Medline ® Abstract for Reference 46
of 'Management of chronic constipation in adults'
Clinical trial: the efficacy of open-label prucalopride treatment in patients with chronic constipation - follow-up of patients from the pivotal studies.
Camilleri M, Van Outryve MJ, Beyens G, Kerstens R, Robinson P, Vandeplassche L
Aliment Pharmacol Ther. 2010;32(9):1113.
BACKGROUND: Prucalopride is approved in Europe for symptomatic treatment of chronic constipation in women with inadequate relief from laxatives.
AIM: To evaluate efficacy of prucalopride during long-term treatment of patients with chronic constipation.
METHODS: Patients from three pivotal double-blind, placebo-controlled, 12-week studies with prucalopride could continue treatment in open-label studies up to 24 months. Efficacy was evaluated every 3 months using the Patient Assessment of Constipation-Quality of Life (PAC-QOL) satisfaction scale. Laxative use and reasons for study discontinuation were recorded.
RESULTS: Eighty-six percent of patients who completed the pivotal studies continued prucalopride treatment in the open-label studies (n = 1455, 90% female). Improvement in average PAC-QOL satisfaction score observed after 12-week, double-blind prucalopride was maintained during open-label treatment for up to 18 months;in each 3 month period, 40-50% of patients did not use any laxatives. Most frequent adverse events (AEs) resulting in discontinuation were gastrointestinal events (3.3%) and headache (1.0%). Only 10% of patients who had normalized bowel function on prucalopride at the end of pivotal trials discontinued due to insufficient response during open-label treatment.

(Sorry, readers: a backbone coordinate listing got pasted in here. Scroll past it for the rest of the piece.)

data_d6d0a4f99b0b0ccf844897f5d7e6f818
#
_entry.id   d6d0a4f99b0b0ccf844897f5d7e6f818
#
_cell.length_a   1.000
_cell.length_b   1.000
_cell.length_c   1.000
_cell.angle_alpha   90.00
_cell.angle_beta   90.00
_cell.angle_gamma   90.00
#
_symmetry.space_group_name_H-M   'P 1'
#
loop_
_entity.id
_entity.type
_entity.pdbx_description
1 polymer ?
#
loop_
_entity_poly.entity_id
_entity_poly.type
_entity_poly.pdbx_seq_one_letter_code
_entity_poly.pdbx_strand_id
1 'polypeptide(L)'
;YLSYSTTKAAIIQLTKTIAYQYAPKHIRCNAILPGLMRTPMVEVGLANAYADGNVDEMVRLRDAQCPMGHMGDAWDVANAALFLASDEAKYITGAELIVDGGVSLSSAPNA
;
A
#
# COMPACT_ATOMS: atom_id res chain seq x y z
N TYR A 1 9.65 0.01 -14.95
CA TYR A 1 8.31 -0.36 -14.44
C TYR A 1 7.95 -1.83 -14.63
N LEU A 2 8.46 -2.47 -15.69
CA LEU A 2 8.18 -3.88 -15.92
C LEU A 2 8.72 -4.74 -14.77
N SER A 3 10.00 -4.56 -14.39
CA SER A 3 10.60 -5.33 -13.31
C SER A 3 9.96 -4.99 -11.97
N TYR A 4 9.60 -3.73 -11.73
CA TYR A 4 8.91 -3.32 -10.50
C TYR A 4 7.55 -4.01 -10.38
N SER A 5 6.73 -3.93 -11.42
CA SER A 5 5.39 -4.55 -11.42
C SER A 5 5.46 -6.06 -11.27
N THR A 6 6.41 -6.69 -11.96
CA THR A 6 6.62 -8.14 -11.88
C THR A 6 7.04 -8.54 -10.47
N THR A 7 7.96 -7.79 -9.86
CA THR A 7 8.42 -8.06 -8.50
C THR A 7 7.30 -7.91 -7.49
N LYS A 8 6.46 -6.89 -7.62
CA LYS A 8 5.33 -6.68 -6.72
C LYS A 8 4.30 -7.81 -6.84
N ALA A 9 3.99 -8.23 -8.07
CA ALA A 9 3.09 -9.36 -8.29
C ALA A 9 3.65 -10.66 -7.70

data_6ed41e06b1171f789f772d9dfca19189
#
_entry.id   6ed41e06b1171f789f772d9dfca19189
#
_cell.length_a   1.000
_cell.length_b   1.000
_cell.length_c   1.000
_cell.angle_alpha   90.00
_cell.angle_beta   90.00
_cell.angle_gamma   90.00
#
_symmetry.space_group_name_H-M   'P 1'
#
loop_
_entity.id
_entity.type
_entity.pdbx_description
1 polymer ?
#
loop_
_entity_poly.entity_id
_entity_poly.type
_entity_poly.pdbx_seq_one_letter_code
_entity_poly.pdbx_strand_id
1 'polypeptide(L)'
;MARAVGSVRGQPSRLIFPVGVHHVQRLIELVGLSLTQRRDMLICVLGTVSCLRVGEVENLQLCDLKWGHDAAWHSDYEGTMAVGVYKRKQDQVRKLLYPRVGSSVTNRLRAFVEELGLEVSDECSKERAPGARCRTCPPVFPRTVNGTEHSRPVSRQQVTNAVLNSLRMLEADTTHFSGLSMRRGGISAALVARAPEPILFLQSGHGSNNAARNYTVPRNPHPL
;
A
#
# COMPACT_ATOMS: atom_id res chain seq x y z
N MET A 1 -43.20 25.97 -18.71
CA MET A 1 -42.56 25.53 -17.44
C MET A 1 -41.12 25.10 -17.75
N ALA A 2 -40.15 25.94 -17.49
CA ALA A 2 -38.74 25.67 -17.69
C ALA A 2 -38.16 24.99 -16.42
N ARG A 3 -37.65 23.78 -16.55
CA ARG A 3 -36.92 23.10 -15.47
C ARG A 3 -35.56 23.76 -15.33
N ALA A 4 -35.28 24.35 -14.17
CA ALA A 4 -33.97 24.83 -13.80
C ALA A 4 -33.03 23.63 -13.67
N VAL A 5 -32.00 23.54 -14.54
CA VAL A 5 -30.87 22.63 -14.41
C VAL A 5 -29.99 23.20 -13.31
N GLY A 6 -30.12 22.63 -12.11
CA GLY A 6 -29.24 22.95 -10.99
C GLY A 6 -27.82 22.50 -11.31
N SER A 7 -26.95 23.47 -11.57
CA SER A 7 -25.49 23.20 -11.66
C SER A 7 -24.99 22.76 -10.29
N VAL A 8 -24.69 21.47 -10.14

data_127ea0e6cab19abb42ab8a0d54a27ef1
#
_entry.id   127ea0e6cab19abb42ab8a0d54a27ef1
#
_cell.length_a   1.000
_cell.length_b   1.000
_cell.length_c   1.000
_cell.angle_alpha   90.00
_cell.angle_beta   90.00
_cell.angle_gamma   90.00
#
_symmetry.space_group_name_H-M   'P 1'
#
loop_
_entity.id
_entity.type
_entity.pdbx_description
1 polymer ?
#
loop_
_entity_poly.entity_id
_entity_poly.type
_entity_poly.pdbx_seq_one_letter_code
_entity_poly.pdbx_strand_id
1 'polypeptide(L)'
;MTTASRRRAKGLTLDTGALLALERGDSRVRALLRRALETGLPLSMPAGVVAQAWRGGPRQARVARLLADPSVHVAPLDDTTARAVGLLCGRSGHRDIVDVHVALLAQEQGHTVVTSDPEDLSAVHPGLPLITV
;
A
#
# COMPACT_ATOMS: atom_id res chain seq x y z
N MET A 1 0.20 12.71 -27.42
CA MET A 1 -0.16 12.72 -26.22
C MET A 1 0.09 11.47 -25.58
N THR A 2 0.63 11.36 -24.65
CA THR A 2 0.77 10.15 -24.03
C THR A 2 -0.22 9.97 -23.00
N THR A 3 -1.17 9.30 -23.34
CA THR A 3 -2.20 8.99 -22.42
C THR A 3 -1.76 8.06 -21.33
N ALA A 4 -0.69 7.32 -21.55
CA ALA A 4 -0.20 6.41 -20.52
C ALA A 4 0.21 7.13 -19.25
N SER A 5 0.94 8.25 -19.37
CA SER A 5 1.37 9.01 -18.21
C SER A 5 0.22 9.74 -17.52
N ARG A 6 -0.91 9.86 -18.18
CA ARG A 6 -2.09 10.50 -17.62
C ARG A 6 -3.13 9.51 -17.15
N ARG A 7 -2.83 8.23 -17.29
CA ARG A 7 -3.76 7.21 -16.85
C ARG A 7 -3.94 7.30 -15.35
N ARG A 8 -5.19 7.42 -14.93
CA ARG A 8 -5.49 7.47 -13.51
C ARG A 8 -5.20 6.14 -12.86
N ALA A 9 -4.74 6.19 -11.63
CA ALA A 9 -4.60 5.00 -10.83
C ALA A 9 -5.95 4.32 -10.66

CONCLUSION: Satisfaction with bowel function is maintained for up to 18 months of treatment with prucalopride. Gastrointestinal events and headache cause discontinuation of prucalopride treatment in∼5% of patients (ClinicalTrials.gov identifiers: NCT01070615 and NCT00987844).
Mayo Clinic, Rochester, MN 55905, USA. firstname.lastname@example.org